Author: JoAnne Hyde
Date: November 17, 2016

SYNOPSIS: The year is 1926, and Newt Scamander (Eddie Redmayne) has just completed a global excursion to find and document an extraordinary array of magical creatures. Arriving in New York for a brief stopover, he might have come and gone without incident, were it not for a No-Maj (American for Muggle) named Jacob, a misplaced magical case, and the escape of some of Newt's fantastic beasts, which could spell trouble for both the wizarding and No-Maj worlds.

Fantastic Beasts and Where to Find Them, directed by David Yates and starring Eddie Redmayne, aims to beguile audiences with new wizards and witches and CGI magical creatures. The screenplay is written by J.K. Rowling, based on her own 2000 novel of the same name. She has stated that it’s not to be considered a prequel or sequel to the Harry Potter series, but rather a spin-off adding new dimensions to the wizarding world stories. So, is it fantastic? That probably depends on your expectations.

It’s New York City in 1926 when Newt Scamander (Eddie Redmayne) gets off a ship carrying a non-descript, tan suitcase. You’ll know immediately that this is no normal suitcase, which will be reinforced when Scamander activates the “muggle-safe view” at Customs. He’s been travelling the earth looking for magical creatures to add to his collection and protect from the non-magical world. He doesn’t notice that he’s being watched by a young woman, Tina Goldstein (Katherine Waterston), a demoted investigator for the American equivalent of Hogwarts. She hopes to regain her position by cracking an important case, and Newt Scamander looks like a promising possibility. The action continues from there, and as you might expect, adversaries become allies later in the story.

The unleashing of some of the creatures happens when a No-maj (the American name for muggles), Jacob Kowalski (Dan Fogler), picks up Newt’s suitcase by mistake since his own suitcase is identical. Jacob’s, however, contains samples of pastries he hopes will convince a banker to lend him money to start up a bakery. It turns out that Tina has a flirtatious sister, Queenie (Alison Sudol) who has eyes for this No-maj. By the way, Fogler and Sudol steal every scene they’re in!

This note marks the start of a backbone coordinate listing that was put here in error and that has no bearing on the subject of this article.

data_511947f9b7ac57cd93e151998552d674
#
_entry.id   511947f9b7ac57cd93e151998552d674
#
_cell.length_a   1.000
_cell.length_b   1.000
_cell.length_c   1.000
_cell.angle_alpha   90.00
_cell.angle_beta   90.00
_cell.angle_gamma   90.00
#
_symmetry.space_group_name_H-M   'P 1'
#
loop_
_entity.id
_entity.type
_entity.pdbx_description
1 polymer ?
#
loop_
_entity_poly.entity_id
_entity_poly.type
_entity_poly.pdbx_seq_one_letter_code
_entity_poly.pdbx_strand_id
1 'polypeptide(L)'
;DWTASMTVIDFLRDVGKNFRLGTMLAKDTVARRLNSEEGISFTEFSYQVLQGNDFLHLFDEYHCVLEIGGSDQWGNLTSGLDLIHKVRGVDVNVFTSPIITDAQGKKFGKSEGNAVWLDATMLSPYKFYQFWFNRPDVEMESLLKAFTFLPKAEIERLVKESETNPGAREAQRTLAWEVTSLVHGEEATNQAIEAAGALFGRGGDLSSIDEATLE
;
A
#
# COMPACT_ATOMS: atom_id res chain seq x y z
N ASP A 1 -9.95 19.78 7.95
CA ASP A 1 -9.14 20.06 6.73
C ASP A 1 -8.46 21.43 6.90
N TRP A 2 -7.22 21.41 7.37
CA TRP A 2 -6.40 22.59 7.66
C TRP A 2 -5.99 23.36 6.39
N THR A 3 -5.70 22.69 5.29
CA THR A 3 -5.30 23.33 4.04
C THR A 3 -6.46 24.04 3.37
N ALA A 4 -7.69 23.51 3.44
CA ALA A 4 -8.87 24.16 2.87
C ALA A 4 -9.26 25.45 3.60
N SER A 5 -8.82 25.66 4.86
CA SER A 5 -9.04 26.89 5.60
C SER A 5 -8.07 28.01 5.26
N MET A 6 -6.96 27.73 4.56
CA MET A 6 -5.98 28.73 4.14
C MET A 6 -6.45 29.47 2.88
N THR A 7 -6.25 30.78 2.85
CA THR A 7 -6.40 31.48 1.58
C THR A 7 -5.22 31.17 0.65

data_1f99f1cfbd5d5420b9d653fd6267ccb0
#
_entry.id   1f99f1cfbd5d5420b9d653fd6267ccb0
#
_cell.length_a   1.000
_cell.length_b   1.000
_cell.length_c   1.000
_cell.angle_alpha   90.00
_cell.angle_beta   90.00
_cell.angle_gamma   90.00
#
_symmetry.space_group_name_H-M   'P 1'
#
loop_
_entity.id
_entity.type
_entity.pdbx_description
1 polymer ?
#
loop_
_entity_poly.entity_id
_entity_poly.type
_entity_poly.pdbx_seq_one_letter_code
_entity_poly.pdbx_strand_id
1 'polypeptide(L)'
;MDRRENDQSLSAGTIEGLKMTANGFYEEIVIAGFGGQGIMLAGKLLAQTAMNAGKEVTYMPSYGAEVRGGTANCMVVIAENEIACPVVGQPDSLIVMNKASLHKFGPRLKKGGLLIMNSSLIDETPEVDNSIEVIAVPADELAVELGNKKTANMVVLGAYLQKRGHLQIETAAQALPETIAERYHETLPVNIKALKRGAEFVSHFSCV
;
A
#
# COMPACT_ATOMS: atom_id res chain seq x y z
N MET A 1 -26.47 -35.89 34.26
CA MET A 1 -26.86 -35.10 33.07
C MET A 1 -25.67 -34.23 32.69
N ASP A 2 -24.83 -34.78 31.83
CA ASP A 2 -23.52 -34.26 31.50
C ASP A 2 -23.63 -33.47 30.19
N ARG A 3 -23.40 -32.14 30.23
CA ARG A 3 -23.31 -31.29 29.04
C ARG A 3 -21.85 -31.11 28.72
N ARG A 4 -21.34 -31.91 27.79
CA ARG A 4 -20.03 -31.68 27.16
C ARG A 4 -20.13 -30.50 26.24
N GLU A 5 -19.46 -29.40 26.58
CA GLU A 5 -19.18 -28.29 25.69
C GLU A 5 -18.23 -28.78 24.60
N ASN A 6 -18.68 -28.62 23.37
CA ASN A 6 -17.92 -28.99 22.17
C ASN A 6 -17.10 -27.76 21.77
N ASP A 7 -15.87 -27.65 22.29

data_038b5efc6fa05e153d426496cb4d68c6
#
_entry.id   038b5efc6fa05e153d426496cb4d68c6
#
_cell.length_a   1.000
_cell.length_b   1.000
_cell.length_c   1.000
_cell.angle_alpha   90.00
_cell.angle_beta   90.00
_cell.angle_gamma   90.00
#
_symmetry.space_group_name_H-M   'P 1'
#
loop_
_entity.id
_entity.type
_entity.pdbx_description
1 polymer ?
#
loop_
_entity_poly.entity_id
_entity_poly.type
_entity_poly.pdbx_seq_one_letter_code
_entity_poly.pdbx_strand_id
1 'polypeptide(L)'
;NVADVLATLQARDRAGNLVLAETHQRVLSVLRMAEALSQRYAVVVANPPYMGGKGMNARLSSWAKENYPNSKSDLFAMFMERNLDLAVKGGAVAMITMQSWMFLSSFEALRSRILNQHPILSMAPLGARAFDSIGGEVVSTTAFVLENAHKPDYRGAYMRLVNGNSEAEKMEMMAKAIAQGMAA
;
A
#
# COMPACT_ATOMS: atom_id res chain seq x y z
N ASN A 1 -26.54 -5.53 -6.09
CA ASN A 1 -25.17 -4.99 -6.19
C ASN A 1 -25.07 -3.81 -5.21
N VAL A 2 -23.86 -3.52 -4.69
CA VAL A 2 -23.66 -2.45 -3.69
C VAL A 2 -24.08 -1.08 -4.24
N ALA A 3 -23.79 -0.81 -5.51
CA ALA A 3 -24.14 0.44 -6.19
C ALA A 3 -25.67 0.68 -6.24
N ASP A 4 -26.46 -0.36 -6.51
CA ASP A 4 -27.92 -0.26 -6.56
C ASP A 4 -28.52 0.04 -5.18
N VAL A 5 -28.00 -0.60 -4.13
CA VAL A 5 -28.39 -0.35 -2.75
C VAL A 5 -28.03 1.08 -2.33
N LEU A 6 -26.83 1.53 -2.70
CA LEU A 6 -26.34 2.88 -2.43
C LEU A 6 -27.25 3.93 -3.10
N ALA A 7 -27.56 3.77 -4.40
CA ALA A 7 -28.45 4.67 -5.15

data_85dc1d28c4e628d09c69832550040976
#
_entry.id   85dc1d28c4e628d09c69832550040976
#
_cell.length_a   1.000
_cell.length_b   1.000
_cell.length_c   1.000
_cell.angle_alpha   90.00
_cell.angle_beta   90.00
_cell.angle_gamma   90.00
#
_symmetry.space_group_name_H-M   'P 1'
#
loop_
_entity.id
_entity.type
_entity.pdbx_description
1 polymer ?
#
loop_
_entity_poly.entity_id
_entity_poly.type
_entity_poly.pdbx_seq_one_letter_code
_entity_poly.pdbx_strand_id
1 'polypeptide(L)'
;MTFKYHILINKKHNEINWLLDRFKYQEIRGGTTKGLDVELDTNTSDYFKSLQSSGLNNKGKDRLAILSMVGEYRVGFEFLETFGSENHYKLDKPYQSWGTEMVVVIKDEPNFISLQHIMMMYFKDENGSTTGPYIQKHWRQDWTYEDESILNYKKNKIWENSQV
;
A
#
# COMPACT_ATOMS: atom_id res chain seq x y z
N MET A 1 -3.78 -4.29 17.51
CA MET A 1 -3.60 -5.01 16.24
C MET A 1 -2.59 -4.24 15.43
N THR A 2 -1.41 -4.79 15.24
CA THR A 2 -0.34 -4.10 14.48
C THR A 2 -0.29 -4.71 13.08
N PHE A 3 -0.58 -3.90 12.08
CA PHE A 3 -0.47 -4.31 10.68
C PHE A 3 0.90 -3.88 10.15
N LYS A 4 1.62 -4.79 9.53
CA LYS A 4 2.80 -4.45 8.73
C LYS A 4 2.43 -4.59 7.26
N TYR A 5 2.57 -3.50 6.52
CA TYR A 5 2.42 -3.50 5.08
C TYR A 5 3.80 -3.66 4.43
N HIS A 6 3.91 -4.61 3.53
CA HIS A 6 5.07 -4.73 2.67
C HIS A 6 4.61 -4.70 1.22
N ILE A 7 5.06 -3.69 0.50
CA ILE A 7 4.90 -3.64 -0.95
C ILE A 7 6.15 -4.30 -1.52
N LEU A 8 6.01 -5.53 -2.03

There are, of course, bad guys. The root of all evil in American wizardry is Gellert Grindelwald, played by Johnny Depp in what amounts to a cameo. The others who provide screen-time conflict are Percival Graves (Colin Farrell), and Credence (Ezra Miller). The twists and turns are many, and a few more interesting characters make brief appearances, notably Ron Perlman as the speakeasy-owning fantasy creature Gnarlac.

If you are a fan of Rowling’s alternate universe of wizardry, you’ll probably enjoy these new characters. Indeed, there were a number of fans dressed in costume in the audience. I personally found Redmayne’s and Waterston’s characters annoying for the first half of the film, but, fortunately, they evolved into more likeable sorts for the second half. My biggest complaint concerns the enormous amount of CGI work required for a film of this type. The CGI work is not as well done as it was in the Harry Potter films, and, at times, was distracting. When it’s obvious, it’s just not as effective.

Fantastic Beasts is long at 133 minutes, but it manages to hold the audiences’ attention. The preview audiences’ reactions were largely positive, but I wouldn’t say enthusiastic. Nevertheless, the film will probably do well due to J.K. Rowling’s avid fan base. There are 4 more films planned, and the first sequel is already in pre-production, to be released in 2018. Assumptions about its popularity would seem to have already been made. It will be important for fans to see it. - JoAnne Hyde


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